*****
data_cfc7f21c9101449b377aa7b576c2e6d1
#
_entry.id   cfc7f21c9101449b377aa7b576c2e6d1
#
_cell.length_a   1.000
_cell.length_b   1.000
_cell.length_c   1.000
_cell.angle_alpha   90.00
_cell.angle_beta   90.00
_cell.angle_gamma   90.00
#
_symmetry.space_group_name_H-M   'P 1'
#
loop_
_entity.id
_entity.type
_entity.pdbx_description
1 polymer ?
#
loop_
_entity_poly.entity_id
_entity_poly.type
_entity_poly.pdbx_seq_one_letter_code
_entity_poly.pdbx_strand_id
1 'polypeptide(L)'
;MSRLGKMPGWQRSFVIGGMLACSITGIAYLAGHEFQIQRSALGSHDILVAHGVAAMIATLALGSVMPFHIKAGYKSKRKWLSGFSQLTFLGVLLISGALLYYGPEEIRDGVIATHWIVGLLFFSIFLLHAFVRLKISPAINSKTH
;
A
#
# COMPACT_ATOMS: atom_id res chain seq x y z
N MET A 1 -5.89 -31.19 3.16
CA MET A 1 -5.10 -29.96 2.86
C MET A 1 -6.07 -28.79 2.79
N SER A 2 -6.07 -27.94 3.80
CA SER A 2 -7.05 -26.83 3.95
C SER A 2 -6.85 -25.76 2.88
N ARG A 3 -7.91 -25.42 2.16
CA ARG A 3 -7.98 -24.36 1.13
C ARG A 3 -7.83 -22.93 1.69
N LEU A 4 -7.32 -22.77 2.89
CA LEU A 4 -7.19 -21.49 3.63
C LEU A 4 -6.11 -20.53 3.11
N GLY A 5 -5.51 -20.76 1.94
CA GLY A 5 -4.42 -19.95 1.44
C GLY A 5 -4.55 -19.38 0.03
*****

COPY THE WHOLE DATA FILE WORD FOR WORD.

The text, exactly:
data_cfc7f21c9101449b377aa7b576c2e6d1
#
_entry.id   cfc7f21c9101449b377aa7b576c2e6d1
#
_cell.length_a   1.000
_cell.length_b   1.000
_cell.length_c   1.000
_cell.angle_alpha   90.00
_cell.angle_beta   90.00
_cell.angle_gamma   90.00
#
_symmetry.space_group_name_H-M   'P 1'
#
loop_
_entity.id
_entity.type
_entity.pdbx_description
1 polymer ?
#
loop_
_entity_poly.entity_id
_entity_poly.type
_entity_poly.pdbx_seq_one_letter_code
_entity_poly.pdbx_strand_id
1 'polypeptide(L)'
;MSRLGKMPGWQRSFVIGGMLACSITGIAYLAGHEFQIQRSALGSHDILVAHGVAAMIATLALGSVMPFHIKAGYKSKRKWLSGFSQLTFLGVLLISGALLYYGPEEIRDGVIATHWIVGLLFFSIFLLHAFVRLKISPAINSKTH
;
A
#
# COMPACT_ATOMS: atom_id res chain seq x y z
N MET A 1 -5.89 -31.19 3.16
CA MET A 1 -5.10 -29.96 2.86
C MET A 1 -6.07 -28.79 2.79
N SER A 2 -6.07 -27.94 3.80
CA SER A 2 -7.05 -26.83 3.95
C SER A 2 -6.85 -25.76 2.88
N ARG A 3 -7.91 -25.42 2.16
CA ARG A 3 -7.98 -24.36 1.13
C ARG A 3 -7.83 -22.93 1.69
N LEU A 4 -7.32 -22.77 2.89
CA LEU A 4 -7.19 -21.49 3.63
C LEU A 4 -6.11 -20.53 3.11
N GLY A 5 -5.51 -20.76 1.94
CA GLY A 5 -4.42 -19.95 1.44
C GLY A 5 -4.55 -19.38 0.03